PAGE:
Understanding how biological invasions start, the factors that allow invasive species to thrive, and their impact on native ecosystems are critical questions for ecology. A paper published in Ecosphere highlights the ways in which data from the NEON program could help ecologists explore the impacts and mechanisms of invasion.
Interest in Nature-based Climate Solutions is growing, in large part due to carbon markets that provide incentives to landowners. A new paper explores the use of eddy covariance flux towers and other measurement methods to get a better understanding of the impact of leveraging nature for addressing climate change.
At Pu'u Maka'ala Natural Area Reserve (PUUM) in Hawai`i, researchers have verified the discovery of two previously undescribed species of carabids (ground beetles). The two new species are both members of Mecyclothorax, a genus of ground beetles most diverse on volcanoes in the Hawaiian Islands and the Society Islands of French Polynesia.
NEON field sites are no stranger to the effects of increasing wildfires. Field sites that have experienced burning provide a unique window for research on wildfire in small ecosystems, and on how a site may recover and change post-fire. A few of our field ecologists share how their sites have been affected by fire over recent years.
We spoke with Shalane Frost, one of NEON's assistant Domain managers for field operations in Alaska, about her unique career path and balancing her ecology studies with her athletic career. Frost believes that a career in ecology should not be one-size-fits-all, and that people in STEM—especially women—should feel empowered to explore a variety of paths that incorporate ecology into their academic and professional journeys.
Six teachers and more than 50 students across Puerto Rico had the opportunity to explore ecological questions using NEON data as part of the 2021 PR NEON Data Jam. The event, coordinated by Forward Research and sponsored by Battelle, was built on the LTER model using NEON data from the Guánica Dry Forest (GUAN) site in Puerto Rico (D04).
AOP data that were erroneously not included in RELEASE-2022 are now available in that release as well as searchable with LATEST AND PROVISIONAL release tag. For these data products, RELEASE-2022 supersedes RELEASE-2021. Read on to learn more.
Modern instrumentation and machine learning methods are increasingly used in the ecology community to supplement human effort. Could some of these methods be applied at the NEON field sites? A recent paper in Ecosphere explores the possibilities.
NEON collects aquatic data in wadeable streams. A study shows that measurements taken by stream sensors mounted on an overhead cable are as good as measurements taken using the standard in-water monopod design. The new overhead cable mounting infrastructure provides improved sensor uptime and reliability in streams prone to extreme flow changes and shifting channel morphology.
This is an update regarding incorrect sensorDepth values at BARC and CRAM for some time ranges in provisional and RELEASE-2022 data for Temperature at specific depth in surface water (DP1.20264.001). The previous post contains information on how to fix the issue in downloaded data.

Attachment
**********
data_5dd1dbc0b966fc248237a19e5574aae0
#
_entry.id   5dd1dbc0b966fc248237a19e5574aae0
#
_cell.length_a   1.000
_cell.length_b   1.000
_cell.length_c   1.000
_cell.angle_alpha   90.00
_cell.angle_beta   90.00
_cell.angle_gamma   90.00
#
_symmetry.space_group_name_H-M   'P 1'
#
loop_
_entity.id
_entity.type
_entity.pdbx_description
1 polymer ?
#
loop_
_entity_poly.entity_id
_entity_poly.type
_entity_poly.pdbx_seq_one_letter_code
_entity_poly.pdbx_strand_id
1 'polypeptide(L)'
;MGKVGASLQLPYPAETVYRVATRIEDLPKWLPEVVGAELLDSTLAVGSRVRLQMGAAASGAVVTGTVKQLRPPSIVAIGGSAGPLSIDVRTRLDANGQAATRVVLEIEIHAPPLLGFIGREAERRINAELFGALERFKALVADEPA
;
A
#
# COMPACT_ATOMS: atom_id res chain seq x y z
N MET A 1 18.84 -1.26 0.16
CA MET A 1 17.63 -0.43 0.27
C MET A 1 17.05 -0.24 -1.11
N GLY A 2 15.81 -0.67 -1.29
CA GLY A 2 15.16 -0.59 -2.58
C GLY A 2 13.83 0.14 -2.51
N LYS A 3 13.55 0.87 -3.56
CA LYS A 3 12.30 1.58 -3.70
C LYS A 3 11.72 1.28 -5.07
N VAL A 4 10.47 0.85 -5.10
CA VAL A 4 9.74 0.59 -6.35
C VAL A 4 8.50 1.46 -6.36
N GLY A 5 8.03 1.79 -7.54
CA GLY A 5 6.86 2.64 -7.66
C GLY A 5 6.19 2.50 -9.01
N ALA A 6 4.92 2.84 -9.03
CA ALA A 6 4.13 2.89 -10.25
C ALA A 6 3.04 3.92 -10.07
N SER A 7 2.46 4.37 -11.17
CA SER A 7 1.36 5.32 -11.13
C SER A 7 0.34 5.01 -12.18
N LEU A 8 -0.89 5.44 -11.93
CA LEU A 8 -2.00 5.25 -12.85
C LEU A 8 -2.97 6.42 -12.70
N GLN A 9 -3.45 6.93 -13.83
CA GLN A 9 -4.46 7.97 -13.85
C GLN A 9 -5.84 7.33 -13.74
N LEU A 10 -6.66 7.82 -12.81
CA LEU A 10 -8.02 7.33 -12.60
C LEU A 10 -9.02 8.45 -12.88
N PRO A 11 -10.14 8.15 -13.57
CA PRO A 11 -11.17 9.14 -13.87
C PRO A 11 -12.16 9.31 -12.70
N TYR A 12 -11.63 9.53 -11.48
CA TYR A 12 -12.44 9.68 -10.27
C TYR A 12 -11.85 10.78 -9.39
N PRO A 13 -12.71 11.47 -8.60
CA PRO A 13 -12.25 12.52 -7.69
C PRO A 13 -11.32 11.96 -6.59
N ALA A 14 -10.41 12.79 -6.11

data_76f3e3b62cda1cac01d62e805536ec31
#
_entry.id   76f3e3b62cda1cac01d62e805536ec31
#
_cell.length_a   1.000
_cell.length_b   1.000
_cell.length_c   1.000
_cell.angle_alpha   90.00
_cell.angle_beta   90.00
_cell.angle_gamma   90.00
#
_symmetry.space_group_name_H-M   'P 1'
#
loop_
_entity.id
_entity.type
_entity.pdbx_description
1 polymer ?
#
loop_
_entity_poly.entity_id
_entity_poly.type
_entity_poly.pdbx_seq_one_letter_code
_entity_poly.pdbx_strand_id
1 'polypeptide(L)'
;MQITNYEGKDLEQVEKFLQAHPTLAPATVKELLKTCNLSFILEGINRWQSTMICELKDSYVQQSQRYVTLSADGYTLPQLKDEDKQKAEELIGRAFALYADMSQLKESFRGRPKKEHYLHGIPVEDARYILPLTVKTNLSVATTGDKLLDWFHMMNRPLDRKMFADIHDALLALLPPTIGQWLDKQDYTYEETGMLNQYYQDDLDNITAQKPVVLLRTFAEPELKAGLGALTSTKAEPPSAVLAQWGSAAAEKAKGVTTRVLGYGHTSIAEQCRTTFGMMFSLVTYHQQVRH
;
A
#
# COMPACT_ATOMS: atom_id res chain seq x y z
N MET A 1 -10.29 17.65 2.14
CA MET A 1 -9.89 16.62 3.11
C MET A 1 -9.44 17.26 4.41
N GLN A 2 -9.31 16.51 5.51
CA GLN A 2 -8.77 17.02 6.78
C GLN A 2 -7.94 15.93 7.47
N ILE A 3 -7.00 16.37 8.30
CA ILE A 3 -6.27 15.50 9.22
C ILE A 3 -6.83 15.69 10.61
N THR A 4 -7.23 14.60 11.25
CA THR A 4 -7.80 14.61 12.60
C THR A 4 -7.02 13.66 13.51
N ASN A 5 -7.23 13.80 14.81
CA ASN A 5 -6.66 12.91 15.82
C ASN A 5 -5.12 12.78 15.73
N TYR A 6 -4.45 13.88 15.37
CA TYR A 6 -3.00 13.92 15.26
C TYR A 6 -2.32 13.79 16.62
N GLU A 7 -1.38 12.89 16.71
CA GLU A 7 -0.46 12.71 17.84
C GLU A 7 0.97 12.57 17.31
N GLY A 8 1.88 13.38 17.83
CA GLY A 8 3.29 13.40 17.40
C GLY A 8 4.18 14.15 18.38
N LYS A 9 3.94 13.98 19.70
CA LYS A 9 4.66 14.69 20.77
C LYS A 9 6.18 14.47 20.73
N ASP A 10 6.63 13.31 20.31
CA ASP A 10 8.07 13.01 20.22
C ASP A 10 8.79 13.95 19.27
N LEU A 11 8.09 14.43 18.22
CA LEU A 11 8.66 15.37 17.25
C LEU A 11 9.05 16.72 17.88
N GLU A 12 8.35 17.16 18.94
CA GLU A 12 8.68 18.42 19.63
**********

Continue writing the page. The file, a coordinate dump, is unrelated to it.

Delay in external lab particulate carbon and nitrogen data: Affects the Periphyton, seston, and phytoplankton chemical properties, Stable isotopes in surface water, and Chemical properties of surface water data products.
NEON recently discovered that the Relative humidity above water on-buoy (DP1.20271.001) data product had been over-flagged with the automated step test. NEON has adjusted the step test threshold and re-processed the data product for all time and all sites where it is produced.
We spoke with Dr. Corinna Gries, one of the Environmental Data Initiative (EDI) leads at the University of Wisconsin with decades of experience in data management, about the benefits of digitizing data and making it more publicly accessible. Her unique career path provides a window into the increasingly critical—yet often overlooked—intersection of technology, scientific research, and data management in STEM fields.
Have you ever wondered what happens across NEON as winter settles into our colder Domains? Our field staff are still hard at work to keep our open data flowing. In this blog, a handful of our field staff share their experiences and incredible surroundings. Take a look at what NEON life and operations are like during these snowy months.
Using phenocams, Dr. Alesia Hallmark saw rhythmic and predictable branch movement in creosote bushes in New Mexico—even in dead branches. Now, she's looking through NEON phenocam data to see if she can document the phenomenon in other sites and species. Her results could upend common assumptions about movement—or lack thereof—in woody species.
In July 2021, more than 680 people across the world came together for a virtual summit on data science and aquatic research. The four-day "Hacking Limnology" Workshop Series, organized by AEMON-J and DSOS, explored applications for remote sensing, machine learning, numerical modeling and "Big Data" in aquatic ecology. The NEON program put together a one-day workshop introducing researchers to our open data products in aquatics.
As 2021 comes to a close, we want to highlight the exceptional work delivered this year by the National Ecological Observatory Network. Here are some of the most exciting news items involving the NEON program over the past year.